Bewildering Stories

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Challenge 105

It will help to read Eric S. Brown’s “Price of Arrogance” first, but it’s not absolutely necessary.

How’d we get into this fix, anyway?

In every contribution in this issue you can find a link of some kind between the story, poem, article or discussion and Aleks’s catastrophic predicament in Eric S. Brown’s “Price of Arrogance.” That goes for Gaia, as well, although you have to be familiar with the circumstances in which the story takes place.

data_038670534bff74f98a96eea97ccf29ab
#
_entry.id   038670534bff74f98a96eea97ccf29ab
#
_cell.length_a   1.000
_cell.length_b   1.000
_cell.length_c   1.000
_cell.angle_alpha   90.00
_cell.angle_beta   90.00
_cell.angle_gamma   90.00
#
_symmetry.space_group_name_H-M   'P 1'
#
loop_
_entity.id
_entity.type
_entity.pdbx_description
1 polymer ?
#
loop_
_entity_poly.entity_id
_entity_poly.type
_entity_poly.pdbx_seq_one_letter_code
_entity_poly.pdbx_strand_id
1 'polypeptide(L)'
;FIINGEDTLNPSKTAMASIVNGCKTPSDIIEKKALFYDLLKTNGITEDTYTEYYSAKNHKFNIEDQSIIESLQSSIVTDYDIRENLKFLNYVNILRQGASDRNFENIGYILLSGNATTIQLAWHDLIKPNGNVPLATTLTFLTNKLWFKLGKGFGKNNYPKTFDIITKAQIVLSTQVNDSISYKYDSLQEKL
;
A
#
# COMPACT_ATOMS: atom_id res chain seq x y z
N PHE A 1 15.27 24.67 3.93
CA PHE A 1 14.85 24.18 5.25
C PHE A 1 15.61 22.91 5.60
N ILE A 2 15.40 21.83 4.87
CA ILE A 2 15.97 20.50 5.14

1. Add up the authors’ approaches to “doomsday.” How do you think issue 105 stacks up generally in terms of optimism and pessmism?

  2. What causes of catastrophe are depicted? What kinds of solutions are proposed?

  3. Which contributions seem optimistic? Which are pessimistic? Why?

“The Price of Arrogance” qualifies as flash fiction by its structure, but technically it’s too long. It could serve as the ending of a “larger story,” one that began long before Aleks came to the space station. And such a story would obviously have to be conceived as a tragedy. How would you imagine the beginning and middle of the story? In particular, how would you develop the character of Aleks to justify his tragic end?

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